As competition-law attorneys counseling clients on the necessity of notifying mergers in the COMESA jurisdiction, we view these developments with – put mildly – shock.  This is especially true as confidential party data and documents would appear to be at risk of involuntary and malicious disclosure to third, unauthorized parties.  As reported at, the COMESA enforcement agency’s web site has previously been hacked and later simply disabled.

COMESA leadership non-responsive

On both prior occasions, AAT’s editors wrote to the COMESA Competition Commission‘s webmaster, as well as the agency’s leadership (Messrs. George Lipimile and Willard Mwemba), to seek an explanation of the attacks.  We also asked them about the safety of data and other confidential party information submitted to the CCC via its extranet & online document repository.

Not only have we not received any response to date.  What’s more, in a – perhaps unsurprising, at this stage – turn of events, the Commission has now been subjected to its third hacking attack.

Hackers boast of achieving successful attack

This latest episode also embodies the most disconcerting hack, as it appears visually and substantively more malicious than the prior attacks (one of which featured an Indonesian love poem, whilst the second rendered the CCC’s page simply blank).  A visual example of the latest attack can be found below.  The hackers (identified as “Kinal Undetected” from SerdaduPerangCrew and SPCSO) [note: prior and subsequent links open hacker-related pages] acknowledge – for the first time – that it is an intentional event and not merely an accidental outage or otherwise unintended gaffe of the CCC’s webmaster.  Moreover, the perpetrators even submitted a screenshot of the intrusion to “Zone H“, a clearing-house of hackers, as evidence of the attack on Monday.  This means that the CCC’s site has been disabled for at least two full days (through 14 May — UPDATE: the regular COMESA site is back up and running at 16:00 CET, 14th May).  On the prior occasions, the site likewise remained compromised for several days in a row.

Logo of the successful COMESA hackers displayed on CCC’s web site (May 12-13, 2014)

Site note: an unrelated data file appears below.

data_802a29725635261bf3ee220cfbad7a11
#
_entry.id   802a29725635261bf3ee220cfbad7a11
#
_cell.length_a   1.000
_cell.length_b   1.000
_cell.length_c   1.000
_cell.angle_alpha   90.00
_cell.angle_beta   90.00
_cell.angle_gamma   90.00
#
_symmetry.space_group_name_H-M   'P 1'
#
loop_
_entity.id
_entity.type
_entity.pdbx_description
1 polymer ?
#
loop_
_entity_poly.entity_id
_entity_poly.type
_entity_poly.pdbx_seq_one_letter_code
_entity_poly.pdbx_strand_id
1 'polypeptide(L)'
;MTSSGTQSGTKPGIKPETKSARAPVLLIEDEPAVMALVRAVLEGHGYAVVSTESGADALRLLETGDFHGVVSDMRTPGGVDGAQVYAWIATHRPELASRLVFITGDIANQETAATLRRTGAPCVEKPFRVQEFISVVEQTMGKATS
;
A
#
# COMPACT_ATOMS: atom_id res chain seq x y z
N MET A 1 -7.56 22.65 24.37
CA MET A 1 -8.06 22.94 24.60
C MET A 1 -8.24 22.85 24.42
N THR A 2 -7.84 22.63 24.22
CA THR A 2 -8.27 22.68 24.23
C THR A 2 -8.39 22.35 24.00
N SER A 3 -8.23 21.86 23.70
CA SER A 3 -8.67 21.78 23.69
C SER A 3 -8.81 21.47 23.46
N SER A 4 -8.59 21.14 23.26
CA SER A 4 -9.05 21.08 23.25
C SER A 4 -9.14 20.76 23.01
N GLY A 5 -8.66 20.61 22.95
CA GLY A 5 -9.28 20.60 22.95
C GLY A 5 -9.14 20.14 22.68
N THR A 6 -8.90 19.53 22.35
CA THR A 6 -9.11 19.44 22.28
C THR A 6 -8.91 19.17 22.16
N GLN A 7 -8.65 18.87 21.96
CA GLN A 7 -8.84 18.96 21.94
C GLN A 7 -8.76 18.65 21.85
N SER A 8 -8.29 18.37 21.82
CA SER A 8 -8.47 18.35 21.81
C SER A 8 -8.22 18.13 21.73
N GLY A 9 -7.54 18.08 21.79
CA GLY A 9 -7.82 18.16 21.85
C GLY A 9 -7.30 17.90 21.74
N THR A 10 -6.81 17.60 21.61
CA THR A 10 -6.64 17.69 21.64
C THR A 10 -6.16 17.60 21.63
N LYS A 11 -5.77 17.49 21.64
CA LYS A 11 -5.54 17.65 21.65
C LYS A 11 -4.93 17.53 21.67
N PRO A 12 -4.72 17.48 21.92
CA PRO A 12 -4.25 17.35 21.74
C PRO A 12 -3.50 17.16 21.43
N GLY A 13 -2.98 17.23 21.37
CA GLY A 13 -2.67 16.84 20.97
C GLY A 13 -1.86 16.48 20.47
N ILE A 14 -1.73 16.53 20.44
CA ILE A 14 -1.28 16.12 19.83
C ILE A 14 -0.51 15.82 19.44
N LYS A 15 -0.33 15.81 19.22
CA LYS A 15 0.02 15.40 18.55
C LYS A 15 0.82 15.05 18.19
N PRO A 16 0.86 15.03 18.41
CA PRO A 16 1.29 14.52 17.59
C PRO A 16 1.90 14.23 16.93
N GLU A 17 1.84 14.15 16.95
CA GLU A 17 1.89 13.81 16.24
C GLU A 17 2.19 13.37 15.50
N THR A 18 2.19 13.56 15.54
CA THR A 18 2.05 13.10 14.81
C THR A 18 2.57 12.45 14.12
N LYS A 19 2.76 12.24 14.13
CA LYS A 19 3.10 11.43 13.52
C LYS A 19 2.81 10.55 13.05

High risk of data security breach & next steps

We are in the process of sending yet another follow-up e-mail to the CCC’s executives to obtain further information about this unsettling and embarrassing security breach/failure, including: (1) risks to confidential corporate information, (2) the impact on the private deliberative process of the Commission, as well as (3) steps the CCC intends to take to prevent future replication of these embarrassing and dangerous attacks, including (we propose) the retention of a professional data-security firm for advice and potentially management of the web interface.

COMESA hack no3


Call for parties to CCC proceedings to take action

Especially in light of COMESA staff’s unsettling silence in response to alerts to these attacks, and as we have done before, we are notifying our readership (and particularly current or potential future parties to CCC merger reviews) regarding the deficiencies in the competition enforcer’s electronic systems. These may impact the timetable and resulting deadlines of pending merger investigations, and it is advisable that all such interested parties enquire with the Competition Commission about the procedural effect of the outage.

Positive outlook for Ghana M&A activity

Future of Ghanaian M&A deals promising, according to bankers

The Benso Oil Palm Plantation and FanMilk International deals (both involving foreign investment in the country) over the past year are merely an indication of an upward mergers & acquisitions trend, according to a GhanaWeb report.